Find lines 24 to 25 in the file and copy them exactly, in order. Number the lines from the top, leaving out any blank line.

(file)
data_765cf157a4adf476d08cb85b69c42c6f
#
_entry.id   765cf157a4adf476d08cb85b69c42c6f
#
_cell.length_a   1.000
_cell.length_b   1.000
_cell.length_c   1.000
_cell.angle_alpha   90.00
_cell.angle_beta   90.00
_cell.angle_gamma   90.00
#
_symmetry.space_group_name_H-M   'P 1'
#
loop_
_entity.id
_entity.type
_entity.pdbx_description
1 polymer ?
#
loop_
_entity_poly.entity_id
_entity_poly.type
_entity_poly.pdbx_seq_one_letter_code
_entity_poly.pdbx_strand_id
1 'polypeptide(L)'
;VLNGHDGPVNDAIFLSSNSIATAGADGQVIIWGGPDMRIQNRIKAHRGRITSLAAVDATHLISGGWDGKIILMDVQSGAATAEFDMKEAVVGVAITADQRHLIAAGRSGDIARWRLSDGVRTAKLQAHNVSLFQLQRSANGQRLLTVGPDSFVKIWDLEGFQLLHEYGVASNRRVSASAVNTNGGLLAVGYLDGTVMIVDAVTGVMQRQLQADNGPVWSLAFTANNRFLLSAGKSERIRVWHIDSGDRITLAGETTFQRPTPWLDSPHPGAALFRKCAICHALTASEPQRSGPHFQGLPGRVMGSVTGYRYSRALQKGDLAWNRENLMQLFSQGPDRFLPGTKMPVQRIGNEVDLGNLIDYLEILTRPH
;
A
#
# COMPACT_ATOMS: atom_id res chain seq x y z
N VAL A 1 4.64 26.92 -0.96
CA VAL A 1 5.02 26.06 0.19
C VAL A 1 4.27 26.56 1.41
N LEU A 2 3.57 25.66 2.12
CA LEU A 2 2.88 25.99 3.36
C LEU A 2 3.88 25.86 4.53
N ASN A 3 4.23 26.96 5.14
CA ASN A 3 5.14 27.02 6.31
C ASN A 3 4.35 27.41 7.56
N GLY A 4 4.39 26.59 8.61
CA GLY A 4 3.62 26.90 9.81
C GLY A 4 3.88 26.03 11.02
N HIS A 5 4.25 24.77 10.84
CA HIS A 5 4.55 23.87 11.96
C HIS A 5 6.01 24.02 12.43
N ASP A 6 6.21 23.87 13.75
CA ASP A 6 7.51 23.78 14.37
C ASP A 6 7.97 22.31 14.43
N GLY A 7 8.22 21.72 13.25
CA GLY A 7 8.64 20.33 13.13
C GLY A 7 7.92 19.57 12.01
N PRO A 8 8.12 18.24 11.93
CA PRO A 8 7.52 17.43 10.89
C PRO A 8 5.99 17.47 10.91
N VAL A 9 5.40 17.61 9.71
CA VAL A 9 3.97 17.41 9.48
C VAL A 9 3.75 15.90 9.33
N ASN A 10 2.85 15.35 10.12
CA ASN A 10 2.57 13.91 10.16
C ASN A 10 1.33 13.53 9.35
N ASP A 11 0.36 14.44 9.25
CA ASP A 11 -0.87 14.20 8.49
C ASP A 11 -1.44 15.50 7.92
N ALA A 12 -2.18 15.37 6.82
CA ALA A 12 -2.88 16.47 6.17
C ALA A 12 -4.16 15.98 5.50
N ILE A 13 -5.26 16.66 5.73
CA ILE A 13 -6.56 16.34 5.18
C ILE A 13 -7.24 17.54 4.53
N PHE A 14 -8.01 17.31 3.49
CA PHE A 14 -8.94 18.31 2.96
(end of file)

_entity_poly.pdbx_strand_id
1 'polypeptide(L)'